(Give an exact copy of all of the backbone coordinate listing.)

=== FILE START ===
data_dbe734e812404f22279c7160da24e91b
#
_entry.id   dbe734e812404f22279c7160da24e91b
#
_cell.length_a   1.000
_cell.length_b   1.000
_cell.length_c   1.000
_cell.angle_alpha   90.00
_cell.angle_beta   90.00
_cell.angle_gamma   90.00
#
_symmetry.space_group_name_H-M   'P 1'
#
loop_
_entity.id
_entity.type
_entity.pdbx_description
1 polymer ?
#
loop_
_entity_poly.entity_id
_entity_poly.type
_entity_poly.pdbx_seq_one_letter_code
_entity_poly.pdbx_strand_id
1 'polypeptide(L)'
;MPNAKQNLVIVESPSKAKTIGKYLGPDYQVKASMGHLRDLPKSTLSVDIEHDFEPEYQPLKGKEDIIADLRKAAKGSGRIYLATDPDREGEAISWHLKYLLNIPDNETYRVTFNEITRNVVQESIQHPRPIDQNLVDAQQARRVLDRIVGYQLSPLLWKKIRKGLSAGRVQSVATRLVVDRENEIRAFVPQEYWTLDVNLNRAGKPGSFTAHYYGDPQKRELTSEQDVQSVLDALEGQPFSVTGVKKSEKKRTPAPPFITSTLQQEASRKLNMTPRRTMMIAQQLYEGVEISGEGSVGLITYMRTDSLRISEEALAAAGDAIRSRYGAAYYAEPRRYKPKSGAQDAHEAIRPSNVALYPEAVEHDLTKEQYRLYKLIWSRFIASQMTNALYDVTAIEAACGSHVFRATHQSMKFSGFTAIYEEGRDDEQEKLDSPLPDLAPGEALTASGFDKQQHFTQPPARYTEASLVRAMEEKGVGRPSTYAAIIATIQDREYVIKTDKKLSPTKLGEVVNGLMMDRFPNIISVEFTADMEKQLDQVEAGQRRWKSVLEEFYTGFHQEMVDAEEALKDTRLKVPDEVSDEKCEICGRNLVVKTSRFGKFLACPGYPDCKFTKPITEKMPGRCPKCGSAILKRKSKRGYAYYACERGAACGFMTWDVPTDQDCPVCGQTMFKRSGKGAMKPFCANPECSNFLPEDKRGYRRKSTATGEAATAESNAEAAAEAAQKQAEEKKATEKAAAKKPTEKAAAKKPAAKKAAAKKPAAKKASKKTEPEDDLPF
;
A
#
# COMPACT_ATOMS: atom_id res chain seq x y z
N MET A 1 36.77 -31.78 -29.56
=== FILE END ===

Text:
data_dbe734e812404f22279c7160da24e91b
#
_entry.id   dbe734e812404f22279c7160da24e91b
#
_cell.length_a   1.000
_cell.length_b   1.000
_cell.length_c   1.000
_cell.angle_alpha   90.00
_cell.angle_beta   90.00
_cell.angle_gamma   90.00
#
_symmetry.space_group_name_H-M   'P 1'
#
loop_
_entity.id
_entity.type
_entity.pdbx_description
1 polymer ?
#
loop_
_entity_poly.entity_id
_entity_poly.type
_entity_poly.pdbx_seq_one_letter_code
_entity_poly.pdbx_strand_id
1 'polypeptide(L)'
;MPNAKQNLVIVESPSKAKTIGKYLGPDYQVKASMGHLRDLPKSTLSVDIEHDFEPEYQPLKGKEDIIADLRKAAKGSGRIYLATDPDREGEAISWHLKYLLNIPDNETYRVTFNEITRNVVQESIQHPRPIDQNLVDAQQARRVLDRIVGYQLSPLLWKKIRKGLSAGRVQSVATRLVVDRENEIRAFVPQEYWTLDVNLNRAGKPGSFTAHYYGDPQKRELTSEQDVQSVLDALEGQPFSVTGVKKSEKKRTPAPPFITSTLQQEASRKLNMTPRRTMMIAQQLYEGVEISGEGSVGLITYMRTDSLRISEEALAAAGDAIRSRYGAAYYAEPRRYKPKSGAQDAHEAIRPSNVALYPEAVEHDLTKEQYRLYKLIWSRFIASQMTNALYDVTAIEAACGSHVFRATHQSMKFSGFTAIYEEGRDDEQEKLDSPLPDLAPGEALTASGFDKQQHFTQPPARYTEASLVRAMEEKGVGRPSTYAAIIATIQDREYVIKTDKKLSPTKLGEVVNGLMMDRFPNIISVEFTADMEKQLDQVEAGQRRWKSVLEEFYTGFHQEMVDAEEALKDTRLKVPDEVSDEKCEICGRNLVVKTSRFGKFLACPGYPDCKFTKPITEKMPGRCPKCGSAILKRKSKRGYAYYACERGAACGFMTWDVPTDQDCPVCGQTMFKRSGKGAMKPFCANPECSNFLPEDKRGYRRKSTATGEAATAESNAEAAAEAAQKQAEEKKATEKAAAKKPTEKAAAKKPAAKKAAAKKPAAKKASKKTEPEDDLPF
;
A
#
# COMPACT_ATOMS: atom_id res chain seq x y z
N MET A 1 36.77 -31.78 -29.56